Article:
The General Confederation of Moroccan Enterprises (CGEM) presented, on Thursday, the results of the study on electric mobility aimed at contributing to the development of a national roadmap for electric and sustainable mobility.
The study, presented in the presence of the president of the CGEM, Chakib Alj, the Vice-president of the Green Economy Commission of the confederation, Badr Ikken, as well as public and private actors, was launched by the Confederation, in partnership with the Embassy of the Netherlands in Morocco and the Dutch Enterprise Agency, indicates a press release from the CGEM.
The objective of this study was to contribute to the development of a concerted national roadmap relating to electric and sustainable mobility, which will serve as a basis for defining the necessary public policies, while preparing Moroccan companies for the changes in course in this sector and by bringing out a suitable local offer, affecting at the same time infrastructures, industry and services, specifies the same source.
Indeed, the transport sector makes massive use of vehicles running on fossil fuels, consumes 38% of the country’s final energy and ranks 3rd among greenhouse gas (GHG) emitting sectors with more than 16 % of total emissions.
This approach to sustainable mobility thus has significant economic advantages and will limit Morocco’s energy dependence on third countries, while reducing GHG emissions and contributing to the achievement of our country’s sustainable development objectives and to consolidate its position as a leader in renewable energies.
The results of this study on electric mobility revolve around several points. These include the democratization of electric vehicles accompanied by policies aimed at stimulating demand and reducing financial barriers to adoption, through time-limited tax and non-tax incentives. However, a gradual scheme for the implementation of these provisions must be envisaged to avoid any disruption of State finances.
The study also recommended the coverage of the entire territory in charging infrastructures, and the development of a national program in this direction, while promoting local manufacturing, and the development of a national industrial base for the production and recycling of batteries, as well as for the production and installation of charging stations for electric vehicles. This initiative could constitute a new integrated industrial sector for the country, which could generate jobs, income and attract more foreign investors.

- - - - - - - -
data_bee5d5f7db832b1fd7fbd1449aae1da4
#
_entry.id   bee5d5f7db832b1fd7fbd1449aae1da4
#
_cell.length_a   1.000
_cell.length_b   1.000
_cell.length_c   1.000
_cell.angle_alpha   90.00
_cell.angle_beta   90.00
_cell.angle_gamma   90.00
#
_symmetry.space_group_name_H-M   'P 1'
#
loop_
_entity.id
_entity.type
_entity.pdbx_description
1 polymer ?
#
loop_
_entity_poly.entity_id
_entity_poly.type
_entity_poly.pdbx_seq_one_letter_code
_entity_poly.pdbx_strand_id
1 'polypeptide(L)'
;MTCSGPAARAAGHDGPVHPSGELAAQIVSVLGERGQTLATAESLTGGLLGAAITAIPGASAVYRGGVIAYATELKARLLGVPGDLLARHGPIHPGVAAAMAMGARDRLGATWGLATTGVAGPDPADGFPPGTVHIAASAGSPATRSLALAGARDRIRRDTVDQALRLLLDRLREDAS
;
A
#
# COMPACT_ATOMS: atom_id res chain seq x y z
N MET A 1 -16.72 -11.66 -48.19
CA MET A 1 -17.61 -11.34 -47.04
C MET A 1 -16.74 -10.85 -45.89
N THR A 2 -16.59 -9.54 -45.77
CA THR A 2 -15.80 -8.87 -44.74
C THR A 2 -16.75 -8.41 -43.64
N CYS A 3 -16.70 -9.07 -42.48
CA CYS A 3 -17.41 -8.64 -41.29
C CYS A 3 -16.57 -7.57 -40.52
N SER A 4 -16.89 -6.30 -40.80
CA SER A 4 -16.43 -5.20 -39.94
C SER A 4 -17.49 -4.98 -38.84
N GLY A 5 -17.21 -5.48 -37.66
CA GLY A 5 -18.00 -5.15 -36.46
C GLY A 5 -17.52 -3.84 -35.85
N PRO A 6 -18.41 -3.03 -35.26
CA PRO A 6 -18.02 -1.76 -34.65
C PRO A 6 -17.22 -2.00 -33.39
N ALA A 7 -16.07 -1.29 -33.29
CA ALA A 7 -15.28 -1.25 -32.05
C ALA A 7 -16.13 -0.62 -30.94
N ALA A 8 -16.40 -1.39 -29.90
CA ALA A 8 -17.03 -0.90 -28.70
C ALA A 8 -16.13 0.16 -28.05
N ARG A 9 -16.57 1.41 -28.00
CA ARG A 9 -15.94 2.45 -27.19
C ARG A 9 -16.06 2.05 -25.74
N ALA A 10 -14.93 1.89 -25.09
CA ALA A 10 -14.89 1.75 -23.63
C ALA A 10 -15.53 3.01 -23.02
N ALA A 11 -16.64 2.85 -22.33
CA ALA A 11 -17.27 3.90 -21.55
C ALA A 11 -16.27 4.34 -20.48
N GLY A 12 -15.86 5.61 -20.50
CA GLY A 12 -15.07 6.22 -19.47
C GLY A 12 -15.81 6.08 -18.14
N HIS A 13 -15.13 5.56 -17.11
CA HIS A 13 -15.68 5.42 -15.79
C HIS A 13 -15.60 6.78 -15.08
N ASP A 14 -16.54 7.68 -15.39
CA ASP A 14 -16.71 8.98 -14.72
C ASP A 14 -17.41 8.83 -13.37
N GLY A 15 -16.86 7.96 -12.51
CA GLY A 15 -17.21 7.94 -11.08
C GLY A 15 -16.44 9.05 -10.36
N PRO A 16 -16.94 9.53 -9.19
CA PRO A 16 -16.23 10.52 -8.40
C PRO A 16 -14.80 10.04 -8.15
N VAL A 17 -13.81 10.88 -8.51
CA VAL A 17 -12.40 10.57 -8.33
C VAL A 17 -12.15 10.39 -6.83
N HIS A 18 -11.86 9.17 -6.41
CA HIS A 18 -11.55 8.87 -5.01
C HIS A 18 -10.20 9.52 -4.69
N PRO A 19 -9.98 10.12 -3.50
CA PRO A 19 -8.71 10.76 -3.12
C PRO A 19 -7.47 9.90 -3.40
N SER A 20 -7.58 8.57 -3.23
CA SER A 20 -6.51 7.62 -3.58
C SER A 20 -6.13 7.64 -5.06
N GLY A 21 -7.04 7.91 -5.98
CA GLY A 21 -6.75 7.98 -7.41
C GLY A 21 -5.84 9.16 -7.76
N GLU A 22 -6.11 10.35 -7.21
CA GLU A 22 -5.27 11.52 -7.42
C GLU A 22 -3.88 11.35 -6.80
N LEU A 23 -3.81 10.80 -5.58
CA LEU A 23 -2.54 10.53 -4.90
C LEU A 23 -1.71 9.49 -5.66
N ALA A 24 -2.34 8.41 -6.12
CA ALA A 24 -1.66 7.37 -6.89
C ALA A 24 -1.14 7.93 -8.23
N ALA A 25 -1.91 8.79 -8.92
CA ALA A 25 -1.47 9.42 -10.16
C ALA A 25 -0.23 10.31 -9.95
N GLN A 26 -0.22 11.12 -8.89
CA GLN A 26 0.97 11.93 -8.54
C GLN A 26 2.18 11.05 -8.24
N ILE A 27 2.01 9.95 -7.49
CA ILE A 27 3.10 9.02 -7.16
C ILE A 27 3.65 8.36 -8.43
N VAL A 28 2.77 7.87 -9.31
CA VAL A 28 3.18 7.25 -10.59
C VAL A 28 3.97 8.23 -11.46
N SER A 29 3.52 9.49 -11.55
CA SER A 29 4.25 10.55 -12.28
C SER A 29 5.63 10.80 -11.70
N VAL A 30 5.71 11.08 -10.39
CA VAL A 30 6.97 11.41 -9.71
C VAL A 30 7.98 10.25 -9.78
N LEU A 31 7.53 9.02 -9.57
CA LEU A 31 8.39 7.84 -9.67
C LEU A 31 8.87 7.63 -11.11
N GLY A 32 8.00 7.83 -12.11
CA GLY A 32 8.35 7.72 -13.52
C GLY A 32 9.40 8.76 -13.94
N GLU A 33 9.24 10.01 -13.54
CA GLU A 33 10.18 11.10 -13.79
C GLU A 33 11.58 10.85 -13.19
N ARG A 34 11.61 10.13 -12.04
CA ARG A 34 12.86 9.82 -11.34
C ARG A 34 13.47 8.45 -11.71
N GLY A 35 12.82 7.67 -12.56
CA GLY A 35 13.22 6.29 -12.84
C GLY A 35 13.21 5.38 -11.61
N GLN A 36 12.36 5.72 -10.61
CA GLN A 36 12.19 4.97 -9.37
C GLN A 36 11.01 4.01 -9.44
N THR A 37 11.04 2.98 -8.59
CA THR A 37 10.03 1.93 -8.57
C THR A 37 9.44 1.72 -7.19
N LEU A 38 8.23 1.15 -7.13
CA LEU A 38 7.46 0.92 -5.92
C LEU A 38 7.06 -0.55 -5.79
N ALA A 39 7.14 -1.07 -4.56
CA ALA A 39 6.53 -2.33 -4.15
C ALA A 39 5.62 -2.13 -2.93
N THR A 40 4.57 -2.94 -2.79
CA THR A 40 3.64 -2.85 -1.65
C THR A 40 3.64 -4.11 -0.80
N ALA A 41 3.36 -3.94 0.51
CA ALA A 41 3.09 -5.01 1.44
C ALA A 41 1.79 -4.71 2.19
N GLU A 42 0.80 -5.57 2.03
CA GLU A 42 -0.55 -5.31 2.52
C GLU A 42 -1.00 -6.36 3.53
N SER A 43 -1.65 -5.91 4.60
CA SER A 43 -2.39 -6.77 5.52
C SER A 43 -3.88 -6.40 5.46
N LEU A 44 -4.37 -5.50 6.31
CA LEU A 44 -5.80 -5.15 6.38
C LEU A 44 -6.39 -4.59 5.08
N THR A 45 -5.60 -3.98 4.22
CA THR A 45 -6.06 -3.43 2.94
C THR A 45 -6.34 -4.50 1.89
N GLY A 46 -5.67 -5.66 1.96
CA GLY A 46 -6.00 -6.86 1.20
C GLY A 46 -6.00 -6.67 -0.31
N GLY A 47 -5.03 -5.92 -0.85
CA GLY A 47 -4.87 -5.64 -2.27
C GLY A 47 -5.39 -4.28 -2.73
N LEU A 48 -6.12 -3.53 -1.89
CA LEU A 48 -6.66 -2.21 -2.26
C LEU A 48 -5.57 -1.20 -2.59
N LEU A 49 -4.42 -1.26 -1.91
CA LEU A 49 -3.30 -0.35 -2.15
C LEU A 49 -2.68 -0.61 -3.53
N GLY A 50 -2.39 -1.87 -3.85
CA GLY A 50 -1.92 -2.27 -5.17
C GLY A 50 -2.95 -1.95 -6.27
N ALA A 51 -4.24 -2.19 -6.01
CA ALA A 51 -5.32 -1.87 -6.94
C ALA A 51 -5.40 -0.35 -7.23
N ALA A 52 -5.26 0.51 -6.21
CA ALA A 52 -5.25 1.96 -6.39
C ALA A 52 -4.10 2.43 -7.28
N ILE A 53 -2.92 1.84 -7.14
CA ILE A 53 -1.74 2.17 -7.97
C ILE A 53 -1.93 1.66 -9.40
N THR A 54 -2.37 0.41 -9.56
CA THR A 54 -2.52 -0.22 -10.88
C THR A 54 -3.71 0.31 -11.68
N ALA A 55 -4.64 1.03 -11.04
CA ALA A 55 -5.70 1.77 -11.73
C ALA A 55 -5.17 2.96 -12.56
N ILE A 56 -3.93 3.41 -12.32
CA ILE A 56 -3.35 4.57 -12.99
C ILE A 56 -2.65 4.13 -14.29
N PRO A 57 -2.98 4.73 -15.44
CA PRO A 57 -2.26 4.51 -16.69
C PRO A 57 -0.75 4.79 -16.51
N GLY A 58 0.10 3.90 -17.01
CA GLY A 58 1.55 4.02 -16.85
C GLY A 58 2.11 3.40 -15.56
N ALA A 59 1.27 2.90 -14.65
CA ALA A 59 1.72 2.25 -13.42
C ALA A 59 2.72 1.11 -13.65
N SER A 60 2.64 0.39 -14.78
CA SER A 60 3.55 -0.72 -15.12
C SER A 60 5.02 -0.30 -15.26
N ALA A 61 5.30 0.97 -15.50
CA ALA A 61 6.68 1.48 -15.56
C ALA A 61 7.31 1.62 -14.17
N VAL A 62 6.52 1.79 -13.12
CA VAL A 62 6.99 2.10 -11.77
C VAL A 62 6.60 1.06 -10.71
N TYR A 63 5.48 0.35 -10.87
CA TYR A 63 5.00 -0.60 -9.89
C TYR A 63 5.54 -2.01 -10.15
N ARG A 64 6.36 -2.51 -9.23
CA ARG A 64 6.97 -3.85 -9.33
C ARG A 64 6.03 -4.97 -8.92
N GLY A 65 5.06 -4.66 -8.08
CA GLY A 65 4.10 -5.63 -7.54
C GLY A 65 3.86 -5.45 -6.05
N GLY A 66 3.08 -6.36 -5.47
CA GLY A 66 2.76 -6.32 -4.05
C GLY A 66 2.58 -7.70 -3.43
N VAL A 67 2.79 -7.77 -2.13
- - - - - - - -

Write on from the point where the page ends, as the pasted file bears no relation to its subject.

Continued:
The study also focused on the adaptation of the national electricity system to absorb the additional demand generated by electric mobility, with the concomitant implementation of demand management measures, and on the importance of multi-party governance via the creation of a national commission bringing together the various stakeholders from the public, industrial and academic sectors. This commission will have, in particular, the mission of monitoring the progress of the implementation of the action plan defined, by mutual agreement between the stakeholders and a certain number of performance indicators.
These recommendations, continues the press release, will be at the heart of the action of the CGEM and its public and private partners, adding that a new impetus will be given to the work accomplished by soon launching a second phase of this study. This new stage will cover all aspects of sustainable mobility and will focus, in particular, on public transport and intermodality, land use planning, smart mobility, the adoption of alternative fuels, etc., concludes the same source. .
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